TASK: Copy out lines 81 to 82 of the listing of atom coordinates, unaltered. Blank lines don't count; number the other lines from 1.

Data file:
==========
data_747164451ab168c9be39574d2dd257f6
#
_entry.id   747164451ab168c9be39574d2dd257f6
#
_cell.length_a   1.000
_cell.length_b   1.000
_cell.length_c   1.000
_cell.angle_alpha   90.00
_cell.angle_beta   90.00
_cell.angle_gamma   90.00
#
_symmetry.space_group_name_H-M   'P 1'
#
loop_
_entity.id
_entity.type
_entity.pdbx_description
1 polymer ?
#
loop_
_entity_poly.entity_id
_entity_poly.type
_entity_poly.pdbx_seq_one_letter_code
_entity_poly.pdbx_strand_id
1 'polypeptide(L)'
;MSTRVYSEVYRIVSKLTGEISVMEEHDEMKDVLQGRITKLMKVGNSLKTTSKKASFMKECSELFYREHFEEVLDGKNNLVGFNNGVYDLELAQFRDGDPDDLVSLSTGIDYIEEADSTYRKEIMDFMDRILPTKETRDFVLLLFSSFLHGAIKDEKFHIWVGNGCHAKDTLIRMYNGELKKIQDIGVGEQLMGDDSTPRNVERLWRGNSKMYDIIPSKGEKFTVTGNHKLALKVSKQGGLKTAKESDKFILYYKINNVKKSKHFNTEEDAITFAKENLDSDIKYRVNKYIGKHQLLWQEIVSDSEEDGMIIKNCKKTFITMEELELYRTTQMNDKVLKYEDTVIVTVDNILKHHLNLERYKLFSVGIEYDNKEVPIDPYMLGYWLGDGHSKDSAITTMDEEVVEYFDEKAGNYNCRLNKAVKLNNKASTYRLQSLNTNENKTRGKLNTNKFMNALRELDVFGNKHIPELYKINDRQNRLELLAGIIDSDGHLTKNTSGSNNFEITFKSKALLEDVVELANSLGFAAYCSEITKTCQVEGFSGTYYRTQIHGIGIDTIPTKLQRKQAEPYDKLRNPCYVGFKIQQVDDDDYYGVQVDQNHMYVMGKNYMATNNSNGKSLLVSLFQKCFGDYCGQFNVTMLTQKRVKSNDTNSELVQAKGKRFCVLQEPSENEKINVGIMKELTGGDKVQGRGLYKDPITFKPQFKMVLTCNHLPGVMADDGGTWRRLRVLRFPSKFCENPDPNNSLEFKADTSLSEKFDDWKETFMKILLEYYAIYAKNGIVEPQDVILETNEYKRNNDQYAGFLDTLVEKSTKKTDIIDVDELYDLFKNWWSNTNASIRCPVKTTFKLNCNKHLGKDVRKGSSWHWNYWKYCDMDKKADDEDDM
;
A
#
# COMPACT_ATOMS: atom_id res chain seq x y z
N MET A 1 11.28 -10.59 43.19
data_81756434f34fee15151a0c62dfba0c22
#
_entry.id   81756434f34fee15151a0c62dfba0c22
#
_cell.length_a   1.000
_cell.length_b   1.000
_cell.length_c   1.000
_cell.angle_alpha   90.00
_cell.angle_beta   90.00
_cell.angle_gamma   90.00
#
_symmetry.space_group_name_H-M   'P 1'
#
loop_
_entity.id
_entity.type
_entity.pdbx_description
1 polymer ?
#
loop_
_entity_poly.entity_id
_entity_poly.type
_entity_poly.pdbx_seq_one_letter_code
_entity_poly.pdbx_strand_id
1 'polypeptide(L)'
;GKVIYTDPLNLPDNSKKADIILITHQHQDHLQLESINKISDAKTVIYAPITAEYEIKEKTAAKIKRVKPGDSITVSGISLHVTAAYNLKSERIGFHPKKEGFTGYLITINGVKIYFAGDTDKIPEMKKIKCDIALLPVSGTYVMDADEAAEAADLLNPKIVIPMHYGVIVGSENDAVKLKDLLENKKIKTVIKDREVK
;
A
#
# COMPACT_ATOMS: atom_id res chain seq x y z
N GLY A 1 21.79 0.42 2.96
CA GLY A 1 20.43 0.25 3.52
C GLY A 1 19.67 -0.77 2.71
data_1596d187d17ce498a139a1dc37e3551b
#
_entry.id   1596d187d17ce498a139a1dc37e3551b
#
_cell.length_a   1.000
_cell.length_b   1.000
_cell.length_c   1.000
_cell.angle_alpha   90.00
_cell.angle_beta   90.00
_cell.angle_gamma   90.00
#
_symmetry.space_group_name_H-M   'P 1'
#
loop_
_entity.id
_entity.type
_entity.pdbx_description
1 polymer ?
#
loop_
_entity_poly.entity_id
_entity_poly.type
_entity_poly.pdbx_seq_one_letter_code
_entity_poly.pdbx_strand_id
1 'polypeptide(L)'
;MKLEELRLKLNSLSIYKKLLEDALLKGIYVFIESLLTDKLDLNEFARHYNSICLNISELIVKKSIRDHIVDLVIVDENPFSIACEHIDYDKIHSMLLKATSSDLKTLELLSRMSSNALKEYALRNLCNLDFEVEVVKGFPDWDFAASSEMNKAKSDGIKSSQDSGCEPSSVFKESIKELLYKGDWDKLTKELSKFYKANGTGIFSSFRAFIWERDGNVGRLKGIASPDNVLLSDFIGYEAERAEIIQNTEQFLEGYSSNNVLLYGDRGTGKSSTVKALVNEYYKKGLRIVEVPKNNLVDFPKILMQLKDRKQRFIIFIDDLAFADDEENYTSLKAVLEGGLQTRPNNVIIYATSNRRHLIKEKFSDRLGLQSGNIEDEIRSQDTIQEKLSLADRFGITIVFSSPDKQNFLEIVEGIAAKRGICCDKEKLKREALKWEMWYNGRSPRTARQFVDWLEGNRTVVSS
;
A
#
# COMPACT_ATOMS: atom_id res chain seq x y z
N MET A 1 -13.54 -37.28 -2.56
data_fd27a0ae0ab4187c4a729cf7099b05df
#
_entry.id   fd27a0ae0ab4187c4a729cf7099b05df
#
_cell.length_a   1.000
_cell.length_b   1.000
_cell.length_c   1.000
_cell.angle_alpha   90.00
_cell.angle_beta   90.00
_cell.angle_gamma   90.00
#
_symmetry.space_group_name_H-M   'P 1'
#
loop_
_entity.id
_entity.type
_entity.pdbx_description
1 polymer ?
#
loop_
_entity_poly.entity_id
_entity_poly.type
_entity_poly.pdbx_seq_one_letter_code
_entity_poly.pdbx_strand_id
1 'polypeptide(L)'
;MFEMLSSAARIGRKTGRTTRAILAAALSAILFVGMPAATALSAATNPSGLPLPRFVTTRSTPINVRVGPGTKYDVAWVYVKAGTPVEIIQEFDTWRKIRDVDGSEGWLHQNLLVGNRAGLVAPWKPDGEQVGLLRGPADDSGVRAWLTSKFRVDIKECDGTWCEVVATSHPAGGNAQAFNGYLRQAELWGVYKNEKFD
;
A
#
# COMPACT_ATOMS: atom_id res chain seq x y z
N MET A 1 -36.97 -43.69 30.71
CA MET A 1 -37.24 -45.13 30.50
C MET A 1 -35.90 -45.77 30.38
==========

_entity.pdbx_description
1 polymer ?